What Do Trusts and Burger King Have in Common?

David Larson |

Congratulations!  You have worked hard to save and to provide for your family and are now enjoying a comfortable lifestyle.  You are well on your way to a retirement spent with the people you love on your own terms.  These blessings have also allowed you to give to the organizations and nonprofits you believe in.  Years ago, you envisioned a successful retirement, and you are at the peak of the mountain!

But there is a problem!!!  For years, you have been focused on climbing to the top of the mountain… and now it’s time to begin thinking about your descent. Life has become more complex, and you want to make sure that you are doing everything possible to ensure your values pass on to the next generation. You don’t want to leave behind a sea of paperwork and complexity after you are gone. 

Financial planning should not be complicated – your assets should pass seamlessly to your beneficiaries. However, in our experience working with clients in Harrisonburg, Virginia and throughout the country, we have seen that many people fail to plan for the last leg of their journey, and as a result, too much of their estate could be spent on taxes, or even worse, could go to the wrong person.

Trusts can often be a good solution to help you meet your goals.

But first, please understand that trusts are not for everyone.  Many times they are unnecessary and only add complexity and confusion.  Any good estate plan should be easy to explain without excessive paperwork.

While trusts are not for everyone, they can play a vital role in an estate plan.

Even the word “trust” can be intimidating to people not in the financial world.  If it helps, you can almost always substitute “trust” with “basket” when describing one.  Essentially, you put your money in a basket and then decide who controls it.  You can remain in control of it, or you can name someone else.  Here’s a very simple breakdown of some of the more common types of trusts:

Revocable living trust. These trusts are relatively simple to create and can hold personal property, real estate, investment accounts, and more. All of the income from this trust flows through to you as a taxpayer. You have a great deal of flexibility in how you set this up to benefit your beneficiaries. For instance, you could restrict income from the trust so that your beneficiaries get the money at a certain age, or you could set the trust up so that the money can be used for certain purchases, such as education or a house down payment.

Special needs trusts.  If someone you love is currently qualifying for SSI or other similar government benefits, then you may want to speak with an attorney about setting up a special needs trust. These types of trusts are often created so that your loved ones can maintain their quality of life and still qualify for government benefits. A special needs trust can allow them access to some of your resources once you are gone, while still maintaining the government benefits that they need.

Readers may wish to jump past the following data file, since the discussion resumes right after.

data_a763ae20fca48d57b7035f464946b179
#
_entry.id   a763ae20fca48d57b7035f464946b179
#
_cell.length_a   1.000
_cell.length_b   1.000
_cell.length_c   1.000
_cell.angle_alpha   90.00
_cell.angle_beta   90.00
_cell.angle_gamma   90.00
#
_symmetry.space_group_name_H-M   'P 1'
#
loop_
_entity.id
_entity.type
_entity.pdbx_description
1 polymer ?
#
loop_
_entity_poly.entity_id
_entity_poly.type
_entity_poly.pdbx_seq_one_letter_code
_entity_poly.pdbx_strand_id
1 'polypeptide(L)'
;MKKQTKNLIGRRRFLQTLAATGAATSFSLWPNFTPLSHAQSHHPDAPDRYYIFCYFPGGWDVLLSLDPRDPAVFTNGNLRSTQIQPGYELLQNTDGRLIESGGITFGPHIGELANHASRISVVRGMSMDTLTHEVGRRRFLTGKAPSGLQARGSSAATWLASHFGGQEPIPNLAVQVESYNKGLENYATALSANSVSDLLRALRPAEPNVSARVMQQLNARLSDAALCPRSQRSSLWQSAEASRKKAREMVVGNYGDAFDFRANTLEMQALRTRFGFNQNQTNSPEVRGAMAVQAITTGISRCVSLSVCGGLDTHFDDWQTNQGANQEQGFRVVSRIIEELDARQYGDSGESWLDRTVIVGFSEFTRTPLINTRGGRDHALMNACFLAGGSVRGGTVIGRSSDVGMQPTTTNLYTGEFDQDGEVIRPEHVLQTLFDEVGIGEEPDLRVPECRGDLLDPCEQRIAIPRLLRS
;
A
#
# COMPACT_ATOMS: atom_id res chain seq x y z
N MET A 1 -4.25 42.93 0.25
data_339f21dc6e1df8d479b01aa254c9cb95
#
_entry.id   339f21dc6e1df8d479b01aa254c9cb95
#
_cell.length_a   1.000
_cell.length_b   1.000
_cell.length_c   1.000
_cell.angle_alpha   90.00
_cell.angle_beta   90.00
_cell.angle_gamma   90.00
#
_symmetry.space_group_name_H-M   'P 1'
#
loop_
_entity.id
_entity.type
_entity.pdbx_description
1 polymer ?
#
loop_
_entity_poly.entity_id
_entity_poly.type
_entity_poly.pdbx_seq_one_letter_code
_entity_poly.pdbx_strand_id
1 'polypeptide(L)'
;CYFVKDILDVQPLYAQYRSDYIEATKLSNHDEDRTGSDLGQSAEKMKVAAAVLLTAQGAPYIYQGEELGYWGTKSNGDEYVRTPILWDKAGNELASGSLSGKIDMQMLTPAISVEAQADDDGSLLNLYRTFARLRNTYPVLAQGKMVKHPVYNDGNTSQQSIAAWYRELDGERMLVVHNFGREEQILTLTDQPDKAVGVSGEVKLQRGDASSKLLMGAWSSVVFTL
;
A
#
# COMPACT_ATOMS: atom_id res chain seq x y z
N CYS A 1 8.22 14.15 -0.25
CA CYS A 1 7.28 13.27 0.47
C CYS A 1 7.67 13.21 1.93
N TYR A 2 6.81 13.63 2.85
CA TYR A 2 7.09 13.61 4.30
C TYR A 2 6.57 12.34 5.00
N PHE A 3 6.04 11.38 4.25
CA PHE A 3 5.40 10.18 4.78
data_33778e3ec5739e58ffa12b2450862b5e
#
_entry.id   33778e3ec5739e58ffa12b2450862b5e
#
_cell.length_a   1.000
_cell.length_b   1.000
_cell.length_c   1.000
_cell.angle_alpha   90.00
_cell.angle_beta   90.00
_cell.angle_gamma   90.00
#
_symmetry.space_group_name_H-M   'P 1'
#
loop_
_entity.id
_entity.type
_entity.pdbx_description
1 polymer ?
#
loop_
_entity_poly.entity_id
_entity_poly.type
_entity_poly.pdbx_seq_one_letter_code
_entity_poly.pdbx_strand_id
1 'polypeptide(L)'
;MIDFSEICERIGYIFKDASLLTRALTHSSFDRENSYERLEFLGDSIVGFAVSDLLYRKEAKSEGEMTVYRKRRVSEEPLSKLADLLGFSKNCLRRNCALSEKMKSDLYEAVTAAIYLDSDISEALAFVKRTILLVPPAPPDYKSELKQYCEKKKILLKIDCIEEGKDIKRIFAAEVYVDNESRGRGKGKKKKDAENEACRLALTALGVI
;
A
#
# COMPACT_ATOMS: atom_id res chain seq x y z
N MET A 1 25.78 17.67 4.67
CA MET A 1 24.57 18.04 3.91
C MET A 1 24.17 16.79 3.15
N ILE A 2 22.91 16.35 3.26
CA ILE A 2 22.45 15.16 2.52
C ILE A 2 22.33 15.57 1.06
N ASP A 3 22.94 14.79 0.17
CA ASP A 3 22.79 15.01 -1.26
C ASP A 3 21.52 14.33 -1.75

Irrevocable trusts. These trusts are not nearly as common now as they were just a few years ago because the estate tax landscape has changed.  The most common reason people set up irrevocable trusts is to give away assets while they are living to minimize estate taxes after death. As of 2020, each taxpayer can pass on over $11 million free of estate tax, so many people should tread lightly if considering setting up an irrevocable trust now.

So how is a trust like Burger King?  YOU CAN HAVE IT YOUR WAY!

But just because you can have it your way, it doesn’t mean you should.  Many people do not need trusts, so do not needlessly over-complicate your life.  Maybe you should go to Wendy’s or eat at home.

Although we do not draw up these documents, the Larson Wealth Management team is very familiar with estate planning and wealth transfer strategies. We have been having these discussions for nearly 20 years.  If you are considering a trust or have not updated your estate plan recently, here is what you should do:

  1. Make a list of all assets, along with the values of each one and where you want them to go once you are gone.
  2. Meet with your financial advisor or attorney to determine if a trust is necessary based on your goals and family dynamics.
  3. If you decide a trust will help, meet with a qualified local attorney to walk you through the process.  Make sure you meet with someone who specializes in estate planning.  Just because an attorney can draw up a trust, doesn’t mean he/she should draw it up.
  4. Review and update the trust when major life events happen.  

For more helpful content, please visit our blog page or video page on our website for similar articles or videos to help you plan.  We also have created guides free for you to download, such as Five Tax Strategies Retirees Often Overlook and Six Mistakes Grandparents Often Make